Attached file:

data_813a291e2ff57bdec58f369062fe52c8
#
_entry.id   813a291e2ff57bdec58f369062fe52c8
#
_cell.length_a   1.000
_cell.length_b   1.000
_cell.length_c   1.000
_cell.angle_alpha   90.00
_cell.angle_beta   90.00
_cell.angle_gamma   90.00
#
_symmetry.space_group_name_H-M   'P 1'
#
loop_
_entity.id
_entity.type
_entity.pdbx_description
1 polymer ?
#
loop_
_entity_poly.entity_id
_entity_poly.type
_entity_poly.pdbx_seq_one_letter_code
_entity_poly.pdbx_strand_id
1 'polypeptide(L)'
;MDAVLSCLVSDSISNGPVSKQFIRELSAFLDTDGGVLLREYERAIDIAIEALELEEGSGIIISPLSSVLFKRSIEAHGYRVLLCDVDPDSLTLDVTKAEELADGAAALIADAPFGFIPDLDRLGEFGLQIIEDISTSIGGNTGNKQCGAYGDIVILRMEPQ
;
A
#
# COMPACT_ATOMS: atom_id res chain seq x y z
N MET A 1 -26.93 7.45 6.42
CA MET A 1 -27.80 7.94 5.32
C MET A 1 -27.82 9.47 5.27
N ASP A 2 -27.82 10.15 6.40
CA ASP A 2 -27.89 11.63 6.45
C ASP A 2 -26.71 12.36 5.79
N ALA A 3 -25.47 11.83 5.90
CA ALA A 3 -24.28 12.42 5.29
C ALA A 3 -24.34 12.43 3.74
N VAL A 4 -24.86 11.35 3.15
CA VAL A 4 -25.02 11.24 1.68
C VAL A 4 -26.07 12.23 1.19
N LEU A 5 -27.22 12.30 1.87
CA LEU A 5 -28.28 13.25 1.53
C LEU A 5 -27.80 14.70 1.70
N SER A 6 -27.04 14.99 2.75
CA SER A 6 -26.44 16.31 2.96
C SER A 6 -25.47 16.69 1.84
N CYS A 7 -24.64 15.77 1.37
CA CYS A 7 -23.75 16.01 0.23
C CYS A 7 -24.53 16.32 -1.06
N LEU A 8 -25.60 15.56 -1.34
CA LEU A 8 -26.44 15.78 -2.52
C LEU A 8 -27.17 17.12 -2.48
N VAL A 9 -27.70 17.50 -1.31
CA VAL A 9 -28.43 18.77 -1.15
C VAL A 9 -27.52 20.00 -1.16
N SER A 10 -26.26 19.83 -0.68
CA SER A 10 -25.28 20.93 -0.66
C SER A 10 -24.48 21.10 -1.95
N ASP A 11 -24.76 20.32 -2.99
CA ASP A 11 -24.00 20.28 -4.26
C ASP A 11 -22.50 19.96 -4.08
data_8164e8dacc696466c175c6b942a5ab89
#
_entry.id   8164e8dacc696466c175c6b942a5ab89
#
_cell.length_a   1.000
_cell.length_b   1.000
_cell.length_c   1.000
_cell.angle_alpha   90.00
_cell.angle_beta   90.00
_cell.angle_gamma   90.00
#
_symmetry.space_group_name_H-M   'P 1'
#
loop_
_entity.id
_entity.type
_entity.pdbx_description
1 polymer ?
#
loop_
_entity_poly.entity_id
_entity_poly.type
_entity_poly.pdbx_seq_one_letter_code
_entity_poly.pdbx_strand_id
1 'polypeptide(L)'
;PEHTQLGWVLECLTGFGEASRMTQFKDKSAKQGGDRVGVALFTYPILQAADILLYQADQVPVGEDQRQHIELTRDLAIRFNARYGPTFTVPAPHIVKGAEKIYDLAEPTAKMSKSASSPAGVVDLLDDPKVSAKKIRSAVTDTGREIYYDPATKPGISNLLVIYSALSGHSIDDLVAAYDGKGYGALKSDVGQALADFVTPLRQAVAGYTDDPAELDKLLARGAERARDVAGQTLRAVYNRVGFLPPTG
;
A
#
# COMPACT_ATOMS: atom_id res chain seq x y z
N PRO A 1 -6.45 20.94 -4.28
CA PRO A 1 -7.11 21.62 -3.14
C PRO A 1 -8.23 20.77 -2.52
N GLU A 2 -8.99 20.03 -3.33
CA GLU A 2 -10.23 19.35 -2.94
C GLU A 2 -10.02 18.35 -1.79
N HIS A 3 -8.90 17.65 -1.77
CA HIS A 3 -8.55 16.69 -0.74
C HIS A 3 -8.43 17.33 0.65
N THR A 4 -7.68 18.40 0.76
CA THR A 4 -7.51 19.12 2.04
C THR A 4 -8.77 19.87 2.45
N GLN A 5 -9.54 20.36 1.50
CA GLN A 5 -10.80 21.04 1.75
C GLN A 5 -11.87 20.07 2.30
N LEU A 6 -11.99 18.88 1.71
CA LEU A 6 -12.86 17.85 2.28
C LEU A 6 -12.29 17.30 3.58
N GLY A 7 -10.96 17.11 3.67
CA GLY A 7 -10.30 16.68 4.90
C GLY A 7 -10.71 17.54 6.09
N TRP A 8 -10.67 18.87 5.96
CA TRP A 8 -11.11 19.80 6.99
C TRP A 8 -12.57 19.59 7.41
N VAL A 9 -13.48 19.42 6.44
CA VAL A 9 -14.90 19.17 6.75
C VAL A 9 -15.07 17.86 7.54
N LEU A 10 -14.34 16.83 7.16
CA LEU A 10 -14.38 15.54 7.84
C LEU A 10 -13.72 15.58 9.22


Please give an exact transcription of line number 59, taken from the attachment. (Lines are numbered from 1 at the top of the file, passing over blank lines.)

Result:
CA SER A 10 -25.28 20.93 -0.66